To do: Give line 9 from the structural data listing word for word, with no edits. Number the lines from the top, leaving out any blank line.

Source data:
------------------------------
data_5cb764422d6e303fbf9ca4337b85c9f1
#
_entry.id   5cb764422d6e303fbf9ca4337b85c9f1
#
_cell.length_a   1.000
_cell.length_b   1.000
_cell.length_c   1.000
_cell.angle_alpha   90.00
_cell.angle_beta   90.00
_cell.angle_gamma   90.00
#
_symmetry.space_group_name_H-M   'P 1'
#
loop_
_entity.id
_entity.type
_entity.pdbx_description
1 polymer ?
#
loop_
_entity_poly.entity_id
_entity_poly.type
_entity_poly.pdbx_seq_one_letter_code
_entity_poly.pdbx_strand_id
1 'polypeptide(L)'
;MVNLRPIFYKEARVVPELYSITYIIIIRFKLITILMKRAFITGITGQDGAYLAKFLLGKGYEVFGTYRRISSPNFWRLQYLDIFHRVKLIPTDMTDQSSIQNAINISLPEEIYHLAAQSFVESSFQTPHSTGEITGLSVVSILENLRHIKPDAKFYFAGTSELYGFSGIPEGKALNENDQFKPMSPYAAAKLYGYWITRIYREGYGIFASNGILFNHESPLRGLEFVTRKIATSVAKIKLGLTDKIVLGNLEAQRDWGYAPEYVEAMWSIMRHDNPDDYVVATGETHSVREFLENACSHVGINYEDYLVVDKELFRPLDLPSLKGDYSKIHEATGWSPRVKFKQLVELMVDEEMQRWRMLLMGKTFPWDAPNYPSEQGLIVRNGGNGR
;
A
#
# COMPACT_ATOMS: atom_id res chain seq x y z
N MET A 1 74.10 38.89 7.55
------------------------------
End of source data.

_cell.angle_beta   90.00